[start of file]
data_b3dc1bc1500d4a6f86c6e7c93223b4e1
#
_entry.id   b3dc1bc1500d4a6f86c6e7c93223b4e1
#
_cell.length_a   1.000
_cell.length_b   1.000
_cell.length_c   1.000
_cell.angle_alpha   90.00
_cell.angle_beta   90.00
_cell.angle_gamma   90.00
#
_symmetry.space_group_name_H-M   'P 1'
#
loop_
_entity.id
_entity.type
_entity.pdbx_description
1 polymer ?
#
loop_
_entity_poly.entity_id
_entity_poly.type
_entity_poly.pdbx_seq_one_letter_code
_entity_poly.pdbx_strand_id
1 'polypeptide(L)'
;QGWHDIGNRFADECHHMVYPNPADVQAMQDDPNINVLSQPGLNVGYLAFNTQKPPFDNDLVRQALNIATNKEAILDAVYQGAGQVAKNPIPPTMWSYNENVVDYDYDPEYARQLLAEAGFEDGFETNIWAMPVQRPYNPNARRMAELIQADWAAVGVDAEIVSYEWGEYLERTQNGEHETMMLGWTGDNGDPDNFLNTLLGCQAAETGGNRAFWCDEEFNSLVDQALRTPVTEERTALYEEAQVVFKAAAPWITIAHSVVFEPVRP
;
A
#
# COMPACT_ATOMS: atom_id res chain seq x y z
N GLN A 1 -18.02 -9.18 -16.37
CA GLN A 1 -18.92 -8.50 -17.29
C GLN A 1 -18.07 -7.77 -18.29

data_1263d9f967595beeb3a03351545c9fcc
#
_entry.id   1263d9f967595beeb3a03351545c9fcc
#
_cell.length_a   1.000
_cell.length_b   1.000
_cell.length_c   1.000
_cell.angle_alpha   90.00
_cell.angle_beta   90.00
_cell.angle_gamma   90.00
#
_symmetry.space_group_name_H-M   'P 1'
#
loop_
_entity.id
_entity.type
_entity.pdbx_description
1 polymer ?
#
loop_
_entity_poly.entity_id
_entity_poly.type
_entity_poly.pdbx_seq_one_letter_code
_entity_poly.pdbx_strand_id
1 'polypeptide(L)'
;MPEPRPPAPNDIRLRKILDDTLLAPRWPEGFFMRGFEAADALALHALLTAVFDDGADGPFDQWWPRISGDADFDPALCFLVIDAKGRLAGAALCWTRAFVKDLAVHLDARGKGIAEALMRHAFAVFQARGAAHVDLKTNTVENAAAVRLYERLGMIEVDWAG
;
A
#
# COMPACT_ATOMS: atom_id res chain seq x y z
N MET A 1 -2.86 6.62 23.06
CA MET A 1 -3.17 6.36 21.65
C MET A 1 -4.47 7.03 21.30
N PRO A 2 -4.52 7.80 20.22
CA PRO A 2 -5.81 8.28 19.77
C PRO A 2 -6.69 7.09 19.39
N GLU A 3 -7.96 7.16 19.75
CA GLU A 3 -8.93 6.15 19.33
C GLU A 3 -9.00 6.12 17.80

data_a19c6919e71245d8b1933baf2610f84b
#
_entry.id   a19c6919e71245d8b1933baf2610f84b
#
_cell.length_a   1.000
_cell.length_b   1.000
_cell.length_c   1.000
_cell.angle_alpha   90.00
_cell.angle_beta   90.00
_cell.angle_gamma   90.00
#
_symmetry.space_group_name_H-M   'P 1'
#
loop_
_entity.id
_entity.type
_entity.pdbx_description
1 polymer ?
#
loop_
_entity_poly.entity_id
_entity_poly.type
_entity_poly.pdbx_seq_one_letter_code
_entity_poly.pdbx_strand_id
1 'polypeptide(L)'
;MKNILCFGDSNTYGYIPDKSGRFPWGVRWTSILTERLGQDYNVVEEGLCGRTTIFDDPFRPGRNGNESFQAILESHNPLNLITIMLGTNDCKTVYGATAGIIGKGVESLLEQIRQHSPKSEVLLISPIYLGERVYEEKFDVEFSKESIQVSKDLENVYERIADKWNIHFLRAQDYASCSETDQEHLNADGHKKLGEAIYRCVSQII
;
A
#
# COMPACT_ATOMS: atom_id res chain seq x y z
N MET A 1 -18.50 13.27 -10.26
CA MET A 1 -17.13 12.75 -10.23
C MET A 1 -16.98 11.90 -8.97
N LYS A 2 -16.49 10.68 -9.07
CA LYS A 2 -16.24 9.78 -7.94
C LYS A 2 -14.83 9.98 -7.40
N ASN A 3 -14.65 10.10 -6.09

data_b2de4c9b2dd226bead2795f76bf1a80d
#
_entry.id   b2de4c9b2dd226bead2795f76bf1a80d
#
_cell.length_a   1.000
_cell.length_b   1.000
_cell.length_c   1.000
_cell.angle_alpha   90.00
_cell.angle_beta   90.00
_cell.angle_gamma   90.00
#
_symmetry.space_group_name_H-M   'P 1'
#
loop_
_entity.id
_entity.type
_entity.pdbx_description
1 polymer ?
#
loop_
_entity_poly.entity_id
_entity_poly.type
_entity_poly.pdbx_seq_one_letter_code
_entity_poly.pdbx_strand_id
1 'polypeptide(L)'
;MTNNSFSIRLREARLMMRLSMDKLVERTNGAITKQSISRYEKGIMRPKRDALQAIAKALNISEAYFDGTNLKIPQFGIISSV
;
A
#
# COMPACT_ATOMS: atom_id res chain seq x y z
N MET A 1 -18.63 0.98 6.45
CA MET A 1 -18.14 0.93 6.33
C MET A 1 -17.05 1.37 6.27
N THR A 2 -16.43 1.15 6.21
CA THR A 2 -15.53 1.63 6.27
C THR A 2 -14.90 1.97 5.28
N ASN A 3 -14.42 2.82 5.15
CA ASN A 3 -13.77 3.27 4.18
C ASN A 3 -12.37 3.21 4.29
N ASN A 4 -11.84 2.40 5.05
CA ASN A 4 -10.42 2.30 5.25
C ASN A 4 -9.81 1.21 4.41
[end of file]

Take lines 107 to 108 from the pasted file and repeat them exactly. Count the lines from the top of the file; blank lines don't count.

CA LYS A 2 -16.24 9.78 -7.94
C LYS A 2 -14.83 9.98 -7.40